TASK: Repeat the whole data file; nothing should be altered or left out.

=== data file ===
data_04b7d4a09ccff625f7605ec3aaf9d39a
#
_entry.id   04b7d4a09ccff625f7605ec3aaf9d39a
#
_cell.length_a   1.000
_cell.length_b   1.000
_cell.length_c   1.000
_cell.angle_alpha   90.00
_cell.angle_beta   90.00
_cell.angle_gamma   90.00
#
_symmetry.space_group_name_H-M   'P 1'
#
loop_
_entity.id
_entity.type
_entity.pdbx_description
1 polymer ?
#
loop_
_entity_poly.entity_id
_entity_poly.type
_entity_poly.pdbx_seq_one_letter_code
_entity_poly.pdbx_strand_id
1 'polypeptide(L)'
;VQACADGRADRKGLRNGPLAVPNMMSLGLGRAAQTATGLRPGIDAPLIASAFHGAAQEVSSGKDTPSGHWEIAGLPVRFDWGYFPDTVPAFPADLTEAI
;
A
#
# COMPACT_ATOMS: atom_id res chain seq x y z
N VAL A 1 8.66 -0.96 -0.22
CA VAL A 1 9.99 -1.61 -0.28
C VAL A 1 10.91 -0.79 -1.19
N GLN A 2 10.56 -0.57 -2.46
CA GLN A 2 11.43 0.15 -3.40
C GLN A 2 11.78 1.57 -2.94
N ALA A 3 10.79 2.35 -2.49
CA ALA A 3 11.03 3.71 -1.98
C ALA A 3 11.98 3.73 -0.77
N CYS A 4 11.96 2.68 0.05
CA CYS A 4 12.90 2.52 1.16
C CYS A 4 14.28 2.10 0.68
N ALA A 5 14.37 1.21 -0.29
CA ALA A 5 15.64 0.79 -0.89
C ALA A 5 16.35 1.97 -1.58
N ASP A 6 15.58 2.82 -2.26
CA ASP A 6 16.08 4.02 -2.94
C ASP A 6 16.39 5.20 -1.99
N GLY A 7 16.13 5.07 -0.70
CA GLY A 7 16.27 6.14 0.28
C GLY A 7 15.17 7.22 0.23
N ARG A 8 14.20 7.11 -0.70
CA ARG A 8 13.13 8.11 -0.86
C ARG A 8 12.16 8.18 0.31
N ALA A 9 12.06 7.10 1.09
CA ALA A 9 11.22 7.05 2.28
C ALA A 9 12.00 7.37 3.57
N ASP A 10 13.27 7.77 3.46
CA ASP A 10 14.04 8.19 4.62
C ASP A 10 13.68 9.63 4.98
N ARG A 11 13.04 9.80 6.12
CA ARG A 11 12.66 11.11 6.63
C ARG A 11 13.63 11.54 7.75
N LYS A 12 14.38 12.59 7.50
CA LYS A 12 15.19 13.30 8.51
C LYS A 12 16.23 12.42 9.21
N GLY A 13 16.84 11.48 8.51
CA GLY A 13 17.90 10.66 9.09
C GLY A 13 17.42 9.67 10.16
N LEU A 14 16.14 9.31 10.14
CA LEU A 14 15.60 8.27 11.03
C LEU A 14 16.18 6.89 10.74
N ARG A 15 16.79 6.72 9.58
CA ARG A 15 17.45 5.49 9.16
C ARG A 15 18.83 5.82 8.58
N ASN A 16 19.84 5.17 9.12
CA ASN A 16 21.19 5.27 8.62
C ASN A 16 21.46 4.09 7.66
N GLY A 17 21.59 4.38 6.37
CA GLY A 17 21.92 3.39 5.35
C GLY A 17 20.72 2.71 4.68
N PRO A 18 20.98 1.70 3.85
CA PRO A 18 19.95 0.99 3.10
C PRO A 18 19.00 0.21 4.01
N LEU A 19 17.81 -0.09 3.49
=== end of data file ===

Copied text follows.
data_04b7d4a09ccff625f7605ec3aaf9d39a
#
_entry.id   04b7d4a09ccff625f7605ec3aaf9d39a
#
_cell.length_a   1.000
_cell.length_b   1.000
_cell.length_c   1.000
_cell.angle_alpha   90.00
_cell.angle_beta   90.00
_cell.angle_gamma   90.00
#
_symmetry.space_group_name_H-M   'P 1'
#
loop_
_entity.id
_entity.type
_entity.pdbx_description
1 polymer ?
#
loop_
_entity_poly.entity_id
_entity_poly.type
_entity_poly.pdbx_seq_one_letter_code
_entity_poly.pdbx_strand_id
1 'polypeptide(L)'
;VQACADGRADRKGLRNGPLAVPNMMSLGLGRAAQTATGLRPGIDAPLIASAFHGAAQEVSSGKDTPSGHWEIAGLPVRFDWGYFPDTVPAFPADLTEAI
;
A
#
# COMPACT_ATOMS: atom_id res chain seq x y z
N VAL A 1 8.66 -0.96 -0.22
CA VAL A 1 9.99 -1.61 -0.28
C VAL A 1 10.91 -0.79 -1.19
N GLN A 2 10.56 -0.57 -2.46
CA GLN A 2 11.43 0.15 -3.40
C GLN A 2 11.78 1.57 -2.94
N ALA A 3 10.79 2.35 -2.49
CA ALA A 3 11.03 3.71 -1.98
C ALA A 3 11.98 3.73 -0.77
N CYS A 4 11.96 2.68 0.05
CA CYS A 4 12.90 2.52 1.16
C CYS A 4 14.28 2.10 0.68
N ALA A 5 14.37 1.21 -0.29
CA ALA A 5 15.64 0.79 -0.89
C ALA A 5 16.35 1.97 -1.58
N ASP A 6 15.58 2.82 -2.26
CA ASP A 6 16.08 4.02 -2.94
C ASP A 6 16.39 5.20 -1.99
N GLY A 7 16.13 5.07 -0.70
CA GLY A 7 16.27 6.14 0.28
C GLY A 7 15.17 7.22 0.23
N ARG A 8 14.20 7.11 -0.70
CA ARG A 8 13.13 8.11 -0.86
C ARG A 8 12.16 8.18 0.31
N ALA A 9 12.06 7.10 1.09
CA ALA A 9 11.22 7.05 2.28
C ALA A 9 12.00 7.37 3.57
N ASP A 10 13.27 7.77 3.46
CA ASP A 10 14.04 8.19 4.62
C ASP A 10 13.68 9.63 4.98
N ARG A 11 13.04 9.80 6.12
CA ARG A 11 12.66 11.11 6.63
C ARG A 11 13.63 11.54 7.75
N LYS A 12 14.38 12.59 7.50
CA LYS A 12 15.19 13.30 8.51
C LYS A 12 16.23 12.42 9.21
N GLY A 13 16.84 11.48 8.51
CA GLY A 13 17.90 10.66 9.09
C GLY A 13 17.42 9.67 10.16
N LEU A 14 16.14 9.31 10.14
CA LEU A 14 15.60 8.27 11.03
C LEU A 14 16.18 6.89 10.74
N ARG A 15 16.79 6.72 9.58
CA ARG A 15 17.45 5.49 9.16
C ARG A 15 18.83 5.82 8.58
N ASN A 16 19.84 5.17 9.12
CA ASN A 16 21.19 5.27 8.62
C ASN A 16 21.46 4.09 7.66
N GLY A 17 21.59 4.38 6.37
CA GLY A 17 21.92 3.39 5.35
C GLY A 17 20.72 2.71 4.68
N PRO A 18 20.98 1.70 3.85
CA PRO A 18 19.95 0.99 3.10
C PRO A 18 19.00 0.21 4.01
N LEU A 19 17.81 -0.09 3.49